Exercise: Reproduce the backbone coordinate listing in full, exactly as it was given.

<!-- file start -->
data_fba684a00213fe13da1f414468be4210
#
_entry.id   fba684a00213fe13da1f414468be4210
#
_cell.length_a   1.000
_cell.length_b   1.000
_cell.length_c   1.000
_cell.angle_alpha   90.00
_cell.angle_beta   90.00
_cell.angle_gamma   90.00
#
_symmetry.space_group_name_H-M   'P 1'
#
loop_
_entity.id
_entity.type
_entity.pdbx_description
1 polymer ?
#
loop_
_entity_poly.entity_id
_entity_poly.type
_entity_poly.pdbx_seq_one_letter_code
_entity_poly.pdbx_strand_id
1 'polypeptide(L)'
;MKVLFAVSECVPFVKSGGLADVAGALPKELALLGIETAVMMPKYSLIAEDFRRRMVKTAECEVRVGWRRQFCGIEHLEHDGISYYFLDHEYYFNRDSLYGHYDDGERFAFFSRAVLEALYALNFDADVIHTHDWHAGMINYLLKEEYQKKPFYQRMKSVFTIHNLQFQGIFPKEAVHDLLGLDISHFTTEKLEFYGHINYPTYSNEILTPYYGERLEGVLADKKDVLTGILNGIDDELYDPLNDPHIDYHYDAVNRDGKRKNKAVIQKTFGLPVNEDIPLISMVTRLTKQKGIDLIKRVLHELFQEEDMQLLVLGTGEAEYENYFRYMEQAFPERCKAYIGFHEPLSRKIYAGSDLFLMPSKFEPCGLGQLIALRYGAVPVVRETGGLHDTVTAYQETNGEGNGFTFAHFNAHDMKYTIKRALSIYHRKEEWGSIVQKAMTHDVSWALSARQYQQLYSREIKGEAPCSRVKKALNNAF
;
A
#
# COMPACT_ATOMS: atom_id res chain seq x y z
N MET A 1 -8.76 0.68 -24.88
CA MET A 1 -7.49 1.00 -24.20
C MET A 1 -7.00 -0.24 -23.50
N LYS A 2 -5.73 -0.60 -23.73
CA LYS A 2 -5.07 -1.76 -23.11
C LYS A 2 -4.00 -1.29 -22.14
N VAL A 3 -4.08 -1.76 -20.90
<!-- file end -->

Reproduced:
data_fba684a00213fe13da1f414468be4210
#
_entry.id   fba684a00213fe13da1f414468be4210
#
_cell.length_a   1.000
_cell.length_b   1.000
_cell.length_c   1.000
_cell.angle_alpha   90.00
_cell.angle_beta   90.00
_cell.angle_gamma   90.00
#
_symmetry.space_group_name_H-M   'P 1'
#
loop_
_entity.id
_entity.type
_entity.pdbx_description
1 polymer ?
#
loop_
_entity_poly.entity_id
_entity_poly.type
_entity_poly.pdbx_seq_one_letter_code
_entity_poly.pdbx_strand_id
1 'polypeptide(L)'
;MKVLFAVSECVPFVKSGGLADVAGALPKELALLGIETAVMMPKYSLIAEDFRRRMVKTAECEVRVGWRRQFCGIEHLEHDGISYYFLDHEYYFNRDSLYGHYDDGERFAFFSRAVLEALYALNFDADVIHTHDWHAGMINYLLKEEYQKKPFYQRMKSVFTIHNLQFQGIFPKEAVHDLLGLDISHFTTEKLEFYGHINYPTYSNEILTPYYGERLEGVLADKKDVLTGILNGIDDELYDPLNDPHIDYHYDAVNRDGKRKNKAVIQKTFGLPVNEDIPLISMVTRLTKQKGIDLIKRVLHELFQEEDMQLLVLGTGEAEYENYFRYMEQAFPERCKAYIGFHEPLSRKIYAGSDLFLMPSKFEPCGLGQLIALRYGAVPVVRETGGLHDTVTAYQETNGEGNGFTFAHFNAHDMKYTIKRALSIYHRKEEWGSIVQKAMTHDVSWALSARQYQQLYSREIKGEAPCSRVKKALNNAF
;
A
#
# COMPACT_ATOMS: atom_id res chain seq x y z
N MET A 1 -8.76 0.68 -24.88
CA MET A 1 -7.49 1.00 -24.20
C MET A 1 -7.00 -0.24 -23.50
N LYS A 2 -5.73 -0.60 -23.73
CA LYS A 2 -5.07 -1.76 -23.11
C LYS A 2 -4.00 -1.29 -22.14
N VAL A 3 -4.08 -1.76 -20.90